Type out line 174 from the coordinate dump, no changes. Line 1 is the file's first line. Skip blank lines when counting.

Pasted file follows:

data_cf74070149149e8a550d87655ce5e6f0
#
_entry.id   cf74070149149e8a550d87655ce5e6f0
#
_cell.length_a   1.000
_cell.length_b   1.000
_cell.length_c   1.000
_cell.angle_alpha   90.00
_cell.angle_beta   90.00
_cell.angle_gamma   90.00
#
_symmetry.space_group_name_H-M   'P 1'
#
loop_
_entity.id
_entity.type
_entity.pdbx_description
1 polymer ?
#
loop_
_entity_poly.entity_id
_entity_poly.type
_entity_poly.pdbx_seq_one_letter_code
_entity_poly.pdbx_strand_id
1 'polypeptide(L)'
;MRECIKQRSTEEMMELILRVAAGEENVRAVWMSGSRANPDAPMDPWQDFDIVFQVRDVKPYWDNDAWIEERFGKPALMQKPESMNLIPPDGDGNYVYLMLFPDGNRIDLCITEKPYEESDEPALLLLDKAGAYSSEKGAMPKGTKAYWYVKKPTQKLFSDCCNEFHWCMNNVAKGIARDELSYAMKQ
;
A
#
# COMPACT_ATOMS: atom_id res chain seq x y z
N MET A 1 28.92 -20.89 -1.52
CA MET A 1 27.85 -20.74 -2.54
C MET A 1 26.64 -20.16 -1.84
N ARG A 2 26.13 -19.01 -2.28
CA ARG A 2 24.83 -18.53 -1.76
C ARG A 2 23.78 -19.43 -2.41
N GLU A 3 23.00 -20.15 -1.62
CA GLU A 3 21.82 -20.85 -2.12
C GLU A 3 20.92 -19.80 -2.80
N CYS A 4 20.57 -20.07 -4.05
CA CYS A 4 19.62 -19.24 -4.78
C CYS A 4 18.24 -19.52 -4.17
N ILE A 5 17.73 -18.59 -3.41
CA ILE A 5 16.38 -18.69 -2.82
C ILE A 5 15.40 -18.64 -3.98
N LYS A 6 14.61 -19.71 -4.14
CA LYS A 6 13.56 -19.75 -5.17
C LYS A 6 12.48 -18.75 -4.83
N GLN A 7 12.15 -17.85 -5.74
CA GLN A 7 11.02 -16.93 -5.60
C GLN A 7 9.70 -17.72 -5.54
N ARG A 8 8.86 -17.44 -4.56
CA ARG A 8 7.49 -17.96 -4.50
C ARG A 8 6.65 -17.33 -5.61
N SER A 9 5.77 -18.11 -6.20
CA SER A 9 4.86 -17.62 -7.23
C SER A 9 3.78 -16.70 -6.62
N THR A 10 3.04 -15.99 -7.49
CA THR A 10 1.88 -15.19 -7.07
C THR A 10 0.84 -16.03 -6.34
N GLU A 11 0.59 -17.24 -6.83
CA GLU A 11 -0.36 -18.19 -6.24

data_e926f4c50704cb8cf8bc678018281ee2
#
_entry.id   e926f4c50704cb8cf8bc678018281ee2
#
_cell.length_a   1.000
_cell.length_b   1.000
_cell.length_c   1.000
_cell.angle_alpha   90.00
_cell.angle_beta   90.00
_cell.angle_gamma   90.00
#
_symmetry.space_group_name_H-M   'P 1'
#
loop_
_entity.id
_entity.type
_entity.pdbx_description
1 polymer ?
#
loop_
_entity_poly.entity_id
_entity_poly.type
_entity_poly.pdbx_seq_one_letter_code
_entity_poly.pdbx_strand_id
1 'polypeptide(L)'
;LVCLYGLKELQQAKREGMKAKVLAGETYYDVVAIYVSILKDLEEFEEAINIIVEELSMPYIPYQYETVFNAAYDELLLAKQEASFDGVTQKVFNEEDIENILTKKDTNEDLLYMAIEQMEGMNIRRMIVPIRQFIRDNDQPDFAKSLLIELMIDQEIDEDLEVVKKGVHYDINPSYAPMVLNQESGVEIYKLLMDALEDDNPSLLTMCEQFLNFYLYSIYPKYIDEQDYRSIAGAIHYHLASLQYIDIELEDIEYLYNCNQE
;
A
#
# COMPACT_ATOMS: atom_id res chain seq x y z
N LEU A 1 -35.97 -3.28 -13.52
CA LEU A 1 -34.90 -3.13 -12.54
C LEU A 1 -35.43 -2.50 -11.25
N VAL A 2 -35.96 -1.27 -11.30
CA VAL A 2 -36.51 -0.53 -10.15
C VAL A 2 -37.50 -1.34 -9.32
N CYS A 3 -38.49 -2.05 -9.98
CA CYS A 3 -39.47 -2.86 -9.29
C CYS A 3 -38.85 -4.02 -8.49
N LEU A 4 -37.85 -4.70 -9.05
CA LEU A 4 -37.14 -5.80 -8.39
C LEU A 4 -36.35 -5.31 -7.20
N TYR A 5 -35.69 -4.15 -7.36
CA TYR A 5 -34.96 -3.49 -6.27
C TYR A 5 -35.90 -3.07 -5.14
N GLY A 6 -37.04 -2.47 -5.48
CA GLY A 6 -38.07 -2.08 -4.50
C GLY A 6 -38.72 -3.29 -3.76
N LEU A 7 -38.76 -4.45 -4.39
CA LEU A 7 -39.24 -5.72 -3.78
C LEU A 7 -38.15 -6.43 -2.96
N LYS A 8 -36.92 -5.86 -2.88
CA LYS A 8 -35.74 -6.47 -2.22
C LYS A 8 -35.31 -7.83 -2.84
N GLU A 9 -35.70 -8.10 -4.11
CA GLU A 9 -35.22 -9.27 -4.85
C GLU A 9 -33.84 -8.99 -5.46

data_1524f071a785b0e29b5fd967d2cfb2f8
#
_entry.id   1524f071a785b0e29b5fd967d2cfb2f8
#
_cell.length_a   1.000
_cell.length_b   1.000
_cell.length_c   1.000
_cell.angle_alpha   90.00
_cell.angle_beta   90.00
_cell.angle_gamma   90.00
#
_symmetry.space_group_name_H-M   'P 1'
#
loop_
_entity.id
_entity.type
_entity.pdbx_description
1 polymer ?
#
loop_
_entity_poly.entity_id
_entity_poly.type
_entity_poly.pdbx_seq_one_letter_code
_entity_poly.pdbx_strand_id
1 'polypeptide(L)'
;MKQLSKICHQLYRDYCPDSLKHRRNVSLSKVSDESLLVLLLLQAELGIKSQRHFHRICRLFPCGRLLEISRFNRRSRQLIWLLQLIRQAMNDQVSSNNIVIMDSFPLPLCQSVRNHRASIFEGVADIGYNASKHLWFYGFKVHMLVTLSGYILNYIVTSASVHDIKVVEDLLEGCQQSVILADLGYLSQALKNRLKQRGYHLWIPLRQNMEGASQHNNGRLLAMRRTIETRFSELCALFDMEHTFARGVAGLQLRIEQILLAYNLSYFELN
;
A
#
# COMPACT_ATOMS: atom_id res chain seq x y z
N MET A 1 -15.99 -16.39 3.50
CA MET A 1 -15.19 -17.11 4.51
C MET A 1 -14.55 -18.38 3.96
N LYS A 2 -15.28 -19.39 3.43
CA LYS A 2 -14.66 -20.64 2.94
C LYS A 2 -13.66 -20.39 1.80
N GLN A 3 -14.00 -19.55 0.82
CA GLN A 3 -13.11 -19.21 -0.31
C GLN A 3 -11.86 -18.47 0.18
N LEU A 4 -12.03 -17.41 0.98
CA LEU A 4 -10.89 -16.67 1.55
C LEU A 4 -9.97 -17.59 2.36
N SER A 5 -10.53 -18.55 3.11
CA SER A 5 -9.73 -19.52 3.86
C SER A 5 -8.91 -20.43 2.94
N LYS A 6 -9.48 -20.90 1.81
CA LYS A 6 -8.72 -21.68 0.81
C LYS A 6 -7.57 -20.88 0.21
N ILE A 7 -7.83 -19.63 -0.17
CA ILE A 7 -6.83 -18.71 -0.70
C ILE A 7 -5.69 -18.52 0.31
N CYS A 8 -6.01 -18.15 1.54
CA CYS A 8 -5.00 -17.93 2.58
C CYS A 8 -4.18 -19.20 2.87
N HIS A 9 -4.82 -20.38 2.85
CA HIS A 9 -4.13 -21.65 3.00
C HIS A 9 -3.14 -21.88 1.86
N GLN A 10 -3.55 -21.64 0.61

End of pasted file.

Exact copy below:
N HIS A 9 -4.82 -20.38 2.85